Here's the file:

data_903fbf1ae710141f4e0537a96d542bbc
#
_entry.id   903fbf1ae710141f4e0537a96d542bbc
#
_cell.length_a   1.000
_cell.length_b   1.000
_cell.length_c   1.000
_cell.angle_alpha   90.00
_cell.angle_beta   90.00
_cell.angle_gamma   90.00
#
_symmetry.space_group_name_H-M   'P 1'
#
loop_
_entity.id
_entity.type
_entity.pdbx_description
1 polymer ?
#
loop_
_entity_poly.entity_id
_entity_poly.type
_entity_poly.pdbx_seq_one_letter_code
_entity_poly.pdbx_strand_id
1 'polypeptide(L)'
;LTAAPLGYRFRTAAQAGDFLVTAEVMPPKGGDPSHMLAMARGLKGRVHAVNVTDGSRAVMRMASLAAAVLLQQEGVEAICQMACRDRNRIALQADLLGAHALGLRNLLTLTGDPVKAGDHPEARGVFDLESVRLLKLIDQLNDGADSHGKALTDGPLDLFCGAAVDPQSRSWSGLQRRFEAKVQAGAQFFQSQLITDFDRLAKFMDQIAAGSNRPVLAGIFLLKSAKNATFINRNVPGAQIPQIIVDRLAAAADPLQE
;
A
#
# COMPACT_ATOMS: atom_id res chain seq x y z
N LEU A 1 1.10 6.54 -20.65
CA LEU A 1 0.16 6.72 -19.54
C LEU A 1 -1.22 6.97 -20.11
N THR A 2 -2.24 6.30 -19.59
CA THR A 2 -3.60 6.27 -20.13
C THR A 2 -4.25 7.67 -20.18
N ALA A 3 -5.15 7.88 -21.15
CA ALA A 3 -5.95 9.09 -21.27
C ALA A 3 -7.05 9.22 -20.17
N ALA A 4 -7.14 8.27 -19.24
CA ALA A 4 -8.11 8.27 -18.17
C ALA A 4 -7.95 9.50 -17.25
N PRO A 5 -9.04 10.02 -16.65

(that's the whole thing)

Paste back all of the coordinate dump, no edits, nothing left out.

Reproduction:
data_903fbf1ae710141f4e0537a96d542bbc
#
_entry.id   903fbf1ae710141f4e0537a96d542bbc
#
_cell.length_a   1.000
_cell.length_b   1.000
_cell.length_c   1.000
_cell.angle_alpha   90.00
_cell.angle_beta   90.00
_cell.angle_gamma   90.00
#
_symmetry.space_group_name_H-M   'P 1'
#
loop_
_entity.id
_entity.type
_entity.pdbx_description
1 polymer ?
#
loop_
_entity_poly.entity_id
_entity_poly.type
_entity_poly.pdbx_seq_one_letter_code
_entity_poly.pdbx_strand_id
1 'polypeptide(L)'
;LTAAPLGYRFRTAAQAGDFLVTAEVMPPKGGDPSHMLAMARGLKGRVHAVNVTDGSRAVMRMASLAAAVLLQQEGVEAICQMACRDRNRIALQADLLGAHALGLRNLLTLTGDPVKAGDHPEARGVFDLESVRLLKLIDQLNDGADSHGKALTDGPLDLFCGAAVDPQSRSWSGLQRRFEAKVQAGAQFFQSQLITDFDRLAKFMDQIAAGSNRPVLAGIFLLKSAKNATFINRNVPGAQIPQIIVDRLAAAADPLQE
;
A
#
# COMPACT_ATOMS: atom_id res chain seq x y z
N LEU A 1 1.10 6.54 -20.65
CA LEU A 1 0.16 6.72 -19.54
C LEU A 1 -1.22 6.97 -20.11
N THR A 2 -2.24 6.30 -19.59
CA THR A 2 -3.60 6.27 -20.13
C THR A 2 -4.25 7.67 -20.18
N ALA A 3 -5.15 7.88 -21.15
CA ALA A 3 -5.95 9.09 -21.27
C ALA A 3 -7.05 9.22 -20.17
N ALA A 4 -7.14 8.27 -19.24
CA ALA A 4 -8.11 8.27 -18.17
C ALA A 4 -7.95 9.50 -17.25
N PRO A 5 -9.04 10.02 -16.65